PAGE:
Tacoma Museum of Glass and Dale Chihuly
Our New Book
Blown Glass HistoryAlthough artists have worked in glass for thousands of years most of the accolades have gone to the community of artists on the island of Murano in the Venetian lagoon, and more recently to the mosaics creations of Louis Comfort Tiffany. Blown glass, generally perceived more as a craft, hadn’t received any of the oh and ah attention it deserved until the mid 1960s when University of Wisconsin’s Harvey Littleton founded the American Studio Glass movement, introducing artists to the use of molten glass as a medium for contemporary art. The movement leapt forward when Dale Chihuly, a student of Littleton, received a Fulbright Fellowship to study on the island of Murano in the Venetian lagoon. Chihuly was the first American glassblower to do so. The master's of Murano glass, who had jealously guarded their secrets, allowed Chihuly to learn their techniques. Today, his work is found around the world, and the artists who have trained in his studio have spread across the country. Murano, naturally, is home to Museo Vetrario (Glass Museum) in the Palazzo Giustinian. However, there are two museums of glass in the US, devoted to the exploration and promotion of this luminous and fluid art material - Corning Museum of Glass, and the Tacoma Museum of Glass.
Tacoma Museum of GlassFor Chihuly fans, an excellent place to experience his artistry is in Tacoma Washington, Chihuly's home city and the site of the Tacoma Museum of Glass.
Not only can visitors experience Chihuly's art, but the Museum of Glass showcases the techniques and diversity of intriguing medium, showing glass art in all its varied forms.
Main Plaza reflecting poolWith its monumental installation of Martin Blank this is a stunning and often photographed sight. In 2009, Martin Blank finished assembling his 207 foot-long outdoor glass art installation called Fluent Steps. There are 754 individually hand-sculpted clear glass pieces, most fabricated in the Museum's Hot Shop. The nine islands of glass that create an ever-changing tableaux. Complementing this is the Water Forest by artist Howard Ben Tre – a forest of clear acrylic and bronze tubes through which water rises and falls. Walk around the through the glade for maximum effect.
The architecture is no less alluring. Designed by Arthur Erickson, it features the unusual integration of conrete and glass - the horizontal series of platforms from the waterway to the rooftop plaza. But it is the tilted 90-foot cone is wrapped in matte finished stainless steel panels called angel hair that pulls your eye skyward. It houses the Hot Shop Amphitheater, the glass studio complete with facilities for advanced glassmaking and audience seating (with huge viewing screen for closeups) that puts visitors almost eye-to-eye with the glass artists.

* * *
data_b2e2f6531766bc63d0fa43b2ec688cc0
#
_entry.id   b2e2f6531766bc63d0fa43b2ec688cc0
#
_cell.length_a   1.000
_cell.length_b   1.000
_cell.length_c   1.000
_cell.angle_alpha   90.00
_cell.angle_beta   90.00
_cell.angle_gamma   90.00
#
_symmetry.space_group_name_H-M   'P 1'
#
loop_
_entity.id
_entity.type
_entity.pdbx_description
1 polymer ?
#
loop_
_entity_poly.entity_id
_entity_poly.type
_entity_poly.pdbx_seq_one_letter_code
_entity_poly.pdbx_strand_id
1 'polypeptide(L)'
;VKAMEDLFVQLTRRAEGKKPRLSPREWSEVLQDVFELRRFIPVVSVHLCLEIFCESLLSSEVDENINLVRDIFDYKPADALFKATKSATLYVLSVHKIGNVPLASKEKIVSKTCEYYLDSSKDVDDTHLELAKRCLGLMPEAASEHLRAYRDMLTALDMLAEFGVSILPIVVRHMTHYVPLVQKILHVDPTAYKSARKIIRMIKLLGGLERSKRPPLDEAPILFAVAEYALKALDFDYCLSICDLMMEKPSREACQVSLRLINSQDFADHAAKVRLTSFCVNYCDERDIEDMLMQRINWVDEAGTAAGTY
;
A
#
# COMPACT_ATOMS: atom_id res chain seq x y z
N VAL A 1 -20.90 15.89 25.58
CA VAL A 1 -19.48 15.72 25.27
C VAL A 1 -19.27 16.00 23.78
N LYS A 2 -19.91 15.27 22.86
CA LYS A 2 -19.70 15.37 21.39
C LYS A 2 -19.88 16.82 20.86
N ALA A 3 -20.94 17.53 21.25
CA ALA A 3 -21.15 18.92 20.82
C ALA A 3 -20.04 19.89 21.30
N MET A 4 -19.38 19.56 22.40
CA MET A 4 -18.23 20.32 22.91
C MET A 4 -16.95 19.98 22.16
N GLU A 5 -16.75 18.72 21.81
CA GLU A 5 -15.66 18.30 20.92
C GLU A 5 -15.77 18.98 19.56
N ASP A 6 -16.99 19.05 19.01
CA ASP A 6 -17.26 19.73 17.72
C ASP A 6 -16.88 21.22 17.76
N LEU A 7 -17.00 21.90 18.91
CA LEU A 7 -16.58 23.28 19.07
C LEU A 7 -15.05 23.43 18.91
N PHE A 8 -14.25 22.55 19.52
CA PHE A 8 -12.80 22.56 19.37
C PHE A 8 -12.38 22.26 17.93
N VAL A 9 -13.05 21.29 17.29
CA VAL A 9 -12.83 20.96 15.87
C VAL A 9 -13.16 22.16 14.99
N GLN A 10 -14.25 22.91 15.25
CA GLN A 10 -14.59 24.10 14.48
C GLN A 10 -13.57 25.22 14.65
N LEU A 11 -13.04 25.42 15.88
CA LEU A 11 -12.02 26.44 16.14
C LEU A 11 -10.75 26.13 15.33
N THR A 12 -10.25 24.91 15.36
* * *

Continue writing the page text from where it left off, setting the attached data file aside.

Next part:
Explore the exhibitsThe exhibit space features works executed in glass from their permanent collection of 20th- and 21st-century glass. Docent-led tours are available, but you can also explore on your own with the interpretive text panels, interactive technology and gallery guides. One of the more unusual and charming parts of their permanent collection is culled from their program that enables children 12 and under to design glass forms. Each month one of the designs is selected be the Hot Shop team to be realized in glass. If these are on exhibit at the time of your visit, be prepared to enjoy whimsical and delightful glass art. Watch the artists creating their sculptures. Indulge in your fascination with glassblowing by observing the process. You’ll emerge with a great appreciation for both the amount of time, and the painstaking process. A team of artists is always on the floor (except when they take their lunch break, typically 1 to 2pm weekdays and Saturdays and 2 to 3pm on Sundays). But beyond just watching there’s an interpreter who explains the process, the art, the science and the history of making glass. Visitors even have an opportunity to ask questions. If you can’t make it to the museum - watch the Hot Shop Live
Stroll the Bridge of GlassThe famous Chihuly Bridge of Glass is a 500-foot pedestrian bridge linking the museum to downtown Tacoma. It incorporates three installations. The Venetian Wall greets you as you traverse the Bridge going into Tacoma. This eighty-foot installation displays 109 sculptures from three of Chihuly's series: Venetians, Ikebana, and Putti. The Museum of Glass describes the Venetian Wall as: a collection of some of the largest blown-glass works executed in the history of the medium. Next, come the Crystal Towers rising forty feet above the bridge deck. At night their illumination causes a blue glow as the 63 large crystals are lit from below. Reminiscent of huge chunks of ice they are a total counterpoint to the delicacy of Chihuly's other forms. Finally, get ready to gaze upwards for my favorite part of the Bridge a ceiling made of 2,364 objects from Chihuly's Seaform and Persian series. These colorful fluid forms are suspended in midair (placed on a clear plate glass ceiling). The effect is bit like walking under sea creatures. If all this makes you want to try your hand at glass art, you’re in luck. The Museum of Glass offers workshops all year long. There's also a full program of regular and special events. Check the calender when planning your visit. Do not forget to visit the gift shop to take home a piece of glass art. I brought home a whimsical wine bottle stopper that is a reminder of my visit, and a reason to visit again.
Have a comment to share? Like us on Facebook - OffbeatTravelCom and post your comment.
Unless otherwise indicated, all photos by the author